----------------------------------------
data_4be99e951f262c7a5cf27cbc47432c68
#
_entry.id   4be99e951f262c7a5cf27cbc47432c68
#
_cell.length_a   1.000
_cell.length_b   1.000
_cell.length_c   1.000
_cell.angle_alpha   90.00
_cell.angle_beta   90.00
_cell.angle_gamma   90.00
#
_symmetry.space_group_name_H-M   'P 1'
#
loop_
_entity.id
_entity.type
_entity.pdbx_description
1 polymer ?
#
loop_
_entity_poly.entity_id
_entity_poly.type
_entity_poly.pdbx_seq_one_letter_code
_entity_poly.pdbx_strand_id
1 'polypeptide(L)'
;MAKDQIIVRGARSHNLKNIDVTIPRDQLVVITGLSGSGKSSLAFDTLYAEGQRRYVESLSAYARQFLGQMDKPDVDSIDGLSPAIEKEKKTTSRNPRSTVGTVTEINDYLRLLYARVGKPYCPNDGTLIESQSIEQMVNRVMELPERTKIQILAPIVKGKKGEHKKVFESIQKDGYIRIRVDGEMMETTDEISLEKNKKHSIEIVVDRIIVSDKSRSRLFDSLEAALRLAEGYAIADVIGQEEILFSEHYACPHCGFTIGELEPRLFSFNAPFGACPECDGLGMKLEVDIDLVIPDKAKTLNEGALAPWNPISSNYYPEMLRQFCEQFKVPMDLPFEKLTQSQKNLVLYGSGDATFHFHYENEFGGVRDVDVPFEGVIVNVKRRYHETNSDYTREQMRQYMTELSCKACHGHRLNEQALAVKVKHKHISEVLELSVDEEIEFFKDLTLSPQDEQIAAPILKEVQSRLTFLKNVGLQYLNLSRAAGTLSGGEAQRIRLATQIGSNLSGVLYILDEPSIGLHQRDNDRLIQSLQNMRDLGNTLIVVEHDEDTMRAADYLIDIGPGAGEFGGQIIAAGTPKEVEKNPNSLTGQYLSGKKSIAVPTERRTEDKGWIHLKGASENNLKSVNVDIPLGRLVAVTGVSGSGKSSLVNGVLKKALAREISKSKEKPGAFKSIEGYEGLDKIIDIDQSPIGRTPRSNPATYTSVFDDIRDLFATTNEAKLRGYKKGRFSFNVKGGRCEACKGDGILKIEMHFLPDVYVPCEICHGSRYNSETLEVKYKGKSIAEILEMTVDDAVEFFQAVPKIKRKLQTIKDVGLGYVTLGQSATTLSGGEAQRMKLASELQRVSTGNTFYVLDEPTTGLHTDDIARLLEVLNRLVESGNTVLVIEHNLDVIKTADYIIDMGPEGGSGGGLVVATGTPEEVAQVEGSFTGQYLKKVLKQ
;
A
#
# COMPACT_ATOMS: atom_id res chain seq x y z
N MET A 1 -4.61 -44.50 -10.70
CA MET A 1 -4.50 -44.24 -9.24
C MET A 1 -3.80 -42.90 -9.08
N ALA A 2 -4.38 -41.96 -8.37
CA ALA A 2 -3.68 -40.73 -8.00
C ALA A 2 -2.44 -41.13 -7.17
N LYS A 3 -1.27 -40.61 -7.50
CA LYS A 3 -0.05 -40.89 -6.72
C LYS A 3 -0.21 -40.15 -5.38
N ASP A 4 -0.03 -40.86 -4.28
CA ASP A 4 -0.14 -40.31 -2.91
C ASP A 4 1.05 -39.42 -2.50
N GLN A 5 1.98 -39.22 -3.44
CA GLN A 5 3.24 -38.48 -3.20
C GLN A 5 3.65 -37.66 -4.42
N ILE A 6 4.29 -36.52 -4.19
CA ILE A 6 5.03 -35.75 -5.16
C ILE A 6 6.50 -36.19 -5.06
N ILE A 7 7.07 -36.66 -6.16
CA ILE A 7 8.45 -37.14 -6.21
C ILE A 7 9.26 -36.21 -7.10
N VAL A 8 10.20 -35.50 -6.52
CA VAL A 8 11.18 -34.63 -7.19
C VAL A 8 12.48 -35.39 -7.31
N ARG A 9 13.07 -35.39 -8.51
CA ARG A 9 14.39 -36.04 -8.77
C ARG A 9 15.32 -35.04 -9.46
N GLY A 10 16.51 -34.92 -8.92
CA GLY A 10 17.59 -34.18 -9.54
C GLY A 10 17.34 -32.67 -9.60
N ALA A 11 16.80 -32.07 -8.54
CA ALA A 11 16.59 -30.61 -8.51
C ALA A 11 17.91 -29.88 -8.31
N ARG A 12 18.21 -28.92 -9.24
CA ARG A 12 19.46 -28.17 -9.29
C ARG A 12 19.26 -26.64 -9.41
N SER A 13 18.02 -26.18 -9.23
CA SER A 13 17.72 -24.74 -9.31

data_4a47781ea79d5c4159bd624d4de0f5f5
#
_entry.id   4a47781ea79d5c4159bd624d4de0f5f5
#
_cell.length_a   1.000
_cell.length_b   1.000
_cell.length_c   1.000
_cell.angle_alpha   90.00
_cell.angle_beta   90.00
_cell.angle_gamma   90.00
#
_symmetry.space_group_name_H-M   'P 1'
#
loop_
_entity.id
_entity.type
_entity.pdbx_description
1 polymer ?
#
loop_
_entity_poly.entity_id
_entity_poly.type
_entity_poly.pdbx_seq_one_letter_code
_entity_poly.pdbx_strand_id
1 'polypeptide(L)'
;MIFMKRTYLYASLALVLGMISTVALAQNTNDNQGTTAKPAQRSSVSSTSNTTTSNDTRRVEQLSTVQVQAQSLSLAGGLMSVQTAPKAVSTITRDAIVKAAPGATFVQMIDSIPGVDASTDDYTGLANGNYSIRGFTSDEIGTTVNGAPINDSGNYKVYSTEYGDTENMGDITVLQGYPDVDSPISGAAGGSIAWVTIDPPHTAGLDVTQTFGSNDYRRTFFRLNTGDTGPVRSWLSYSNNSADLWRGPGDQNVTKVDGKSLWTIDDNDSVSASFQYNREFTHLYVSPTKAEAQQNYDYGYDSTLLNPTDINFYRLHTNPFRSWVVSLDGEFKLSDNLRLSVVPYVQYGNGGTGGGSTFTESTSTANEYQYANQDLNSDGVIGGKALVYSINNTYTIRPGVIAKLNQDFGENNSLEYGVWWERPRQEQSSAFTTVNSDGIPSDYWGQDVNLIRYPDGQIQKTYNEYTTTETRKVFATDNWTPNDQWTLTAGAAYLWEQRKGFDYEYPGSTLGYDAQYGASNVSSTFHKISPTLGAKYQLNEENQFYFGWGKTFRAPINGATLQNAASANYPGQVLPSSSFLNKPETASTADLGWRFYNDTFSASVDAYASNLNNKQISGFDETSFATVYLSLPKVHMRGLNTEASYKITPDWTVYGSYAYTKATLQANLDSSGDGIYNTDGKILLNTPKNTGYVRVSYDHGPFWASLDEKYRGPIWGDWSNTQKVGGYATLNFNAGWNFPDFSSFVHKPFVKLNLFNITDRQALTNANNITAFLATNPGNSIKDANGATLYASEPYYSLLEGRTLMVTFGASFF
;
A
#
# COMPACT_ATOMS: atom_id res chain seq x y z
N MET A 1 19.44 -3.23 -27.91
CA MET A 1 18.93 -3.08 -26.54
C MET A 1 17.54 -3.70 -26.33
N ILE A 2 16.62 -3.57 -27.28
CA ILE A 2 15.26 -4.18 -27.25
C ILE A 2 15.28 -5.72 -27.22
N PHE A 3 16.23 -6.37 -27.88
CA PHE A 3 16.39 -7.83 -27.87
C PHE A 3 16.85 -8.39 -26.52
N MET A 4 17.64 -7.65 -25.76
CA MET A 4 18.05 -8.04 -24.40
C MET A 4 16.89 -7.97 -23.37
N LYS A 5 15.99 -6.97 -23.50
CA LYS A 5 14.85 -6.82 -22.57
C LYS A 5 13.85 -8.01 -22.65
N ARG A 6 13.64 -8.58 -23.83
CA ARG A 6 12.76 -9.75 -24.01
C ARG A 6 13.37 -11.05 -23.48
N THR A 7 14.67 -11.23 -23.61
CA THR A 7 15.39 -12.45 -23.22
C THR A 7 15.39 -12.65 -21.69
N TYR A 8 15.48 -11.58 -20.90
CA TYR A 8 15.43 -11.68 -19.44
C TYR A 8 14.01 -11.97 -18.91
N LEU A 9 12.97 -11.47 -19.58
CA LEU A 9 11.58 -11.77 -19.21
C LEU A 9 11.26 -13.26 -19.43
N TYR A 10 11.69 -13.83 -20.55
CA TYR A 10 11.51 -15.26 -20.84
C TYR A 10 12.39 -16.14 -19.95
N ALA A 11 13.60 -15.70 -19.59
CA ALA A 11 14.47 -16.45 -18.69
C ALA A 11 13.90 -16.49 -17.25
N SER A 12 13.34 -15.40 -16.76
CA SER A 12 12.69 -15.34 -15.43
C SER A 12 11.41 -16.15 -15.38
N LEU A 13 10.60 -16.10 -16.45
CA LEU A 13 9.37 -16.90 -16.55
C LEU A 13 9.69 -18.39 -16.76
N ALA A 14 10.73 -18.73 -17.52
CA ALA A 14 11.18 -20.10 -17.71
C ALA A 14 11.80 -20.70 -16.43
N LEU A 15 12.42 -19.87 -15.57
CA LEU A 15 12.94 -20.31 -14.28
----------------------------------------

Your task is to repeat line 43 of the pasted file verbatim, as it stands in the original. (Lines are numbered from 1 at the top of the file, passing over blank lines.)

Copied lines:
N GLN A 5 1.98 -39.22 -3.44